Reprinted here with permission of Andrew Holota, Editor, The Surrey Leader.


This is the piece I never wanted to write, the task I have dreaded since going to the Persian Gulf in 1991. I've been in two more war zones since then - Croatia in 1992 and Bosnia in '93.

Through them all, it seemed like a divine hand was guarding Canadian peacekeeping troops. Only on a few occasions did death and destruction of war put its cold touch on Canadian lives, and none of those were "my guys" - the soldiers of Chilliwack's 1 Combat Engineer Regiment.

None, that is, until Tuesday, when Cpl Mark Isfeld paid for Canada's peacekeeping commitment with his life.

The last time I saw Mark, he was sweeping for mines in a forest near Camp Polom in Croatia. It was October of 1992. It was a wet, miserable day and he was in a dark mood. His section had been attached to the Princess Patricia's Canadian Light Infantry, and was therefore separated from the main body of 1 Combat Engineer Regiment in Daruvar.

He hated that. He didn't like the 1CER team being split up.

Consequently, he had dubbed his unit The Lost Boys Two, referring to the moniker that 1CER gave themselves when they were unceremoniously dumped into Kuwait in 1991 without proper shelter or equipment.

As I joined Isfeld in the forest that October day, he was on a roll, grumbling about being the servants for a bunch of infantry guys - until it was his turn to pick up the mine detector.

Then he was all business.

That was Mark. Intensely serious about his job, he had studied every piece of known ordnance in Croatia, could recognize it from 100 paces away, and take it apart blindfolded. He was supremely confident in his skills; not cocky, but purely professional.

How cruelly ironic that his finely honed skills were irrelevant in the way he died. He happened to be outside an armoured personnel carrier when it ran over the trip wire to an anti- personnel mine. Wrong place, wrong time.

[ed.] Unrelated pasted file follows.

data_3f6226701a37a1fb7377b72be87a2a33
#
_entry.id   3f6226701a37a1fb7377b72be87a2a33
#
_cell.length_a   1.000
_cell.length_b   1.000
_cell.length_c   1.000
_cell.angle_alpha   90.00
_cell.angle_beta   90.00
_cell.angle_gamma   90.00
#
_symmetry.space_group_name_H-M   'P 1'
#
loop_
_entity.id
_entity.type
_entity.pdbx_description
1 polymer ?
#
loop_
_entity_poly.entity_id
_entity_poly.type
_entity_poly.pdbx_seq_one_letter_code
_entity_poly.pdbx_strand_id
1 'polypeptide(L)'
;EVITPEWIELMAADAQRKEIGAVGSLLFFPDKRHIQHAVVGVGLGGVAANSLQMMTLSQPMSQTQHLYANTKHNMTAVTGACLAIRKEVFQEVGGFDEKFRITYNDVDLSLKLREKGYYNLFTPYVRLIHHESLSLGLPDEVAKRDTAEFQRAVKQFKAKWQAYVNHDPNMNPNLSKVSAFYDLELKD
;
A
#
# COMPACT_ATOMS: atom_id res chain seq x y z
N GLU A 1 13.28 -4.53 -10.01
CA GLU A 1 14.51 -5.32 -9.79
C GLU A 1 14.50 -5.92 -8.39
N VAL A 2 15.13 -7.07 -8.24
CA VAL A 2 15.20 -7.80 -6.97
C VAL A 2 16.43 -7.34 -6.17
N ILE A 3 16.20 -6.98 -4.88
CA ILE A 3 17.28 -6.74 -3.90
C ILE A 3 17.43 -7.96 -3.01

In a letter he wrote me and never had to mail because I dropped into Croatia unannounced, he said, ". . . I am very confident in my knowledge and ability to keep myself from danger. . . I know what this stuff can do. Civilians, small children, don't. My skills are to protect them. Engineers think of how many lives they are saving, not of the one they risk."

That was Mark.

While the common military label for the former Yugoslavia was "a hell-hole," he wrote, "from my eyes Croatia is a terrible scar on a once beautiful face."

Other soldiers would often shake their heads at the senseless killing and destruction and wonder why they were there, but Mark was unshakeable in his conviction.

It seemed the more he was exposed to the madness, the greater his dedication became, as did his fierce rejection of the rampant brutality.

As Mark and I talked one night in his tent, he dug under his cot and brought out an evil- looking, home-made bomb. He had found it and defused it, and as he handed it to me, he said that's what the people of Croatia are doing to each other. They are so twisted in their hatred that even civilians make explosives and booby-traps, taking the lives of women and children.

And he said it was his job to help get as many of those devices out of operation as possible. He almost spat out the words.

It was a scene of bizarre contrasts. Here was this tough soldier talking about saving the lives of strangers who often made it clear they didn't want his help. While he cradled the dead bomb in one hand, the other stroked a kitten sleeping on his bunk. The cat was the unit's mascot, rescued by the engineers from some destroyed village.

Such contrasts are standard among the Canadian combat engineers. Mark simply reflected some of the best. From the day I first met him in the broiling heat of the Kuwait desert, through Wainwright training, to the sombre hills of Croatia, he was a friendly face, an intelligent voice, in a Canadian uniform.

I told him I respected his soldiering career.

He told me I had a better one.

Now I wish I had encouraged him to get out, to go home - to never sign up for another war zone. But, of course, if I had, I would have got Mark's stern lecture on duty.

You lost a good one this week, Canada.

I hope you sincerely believe in this peacekeeping business because, today, as I grieve, I'm no longer sure it's worth it.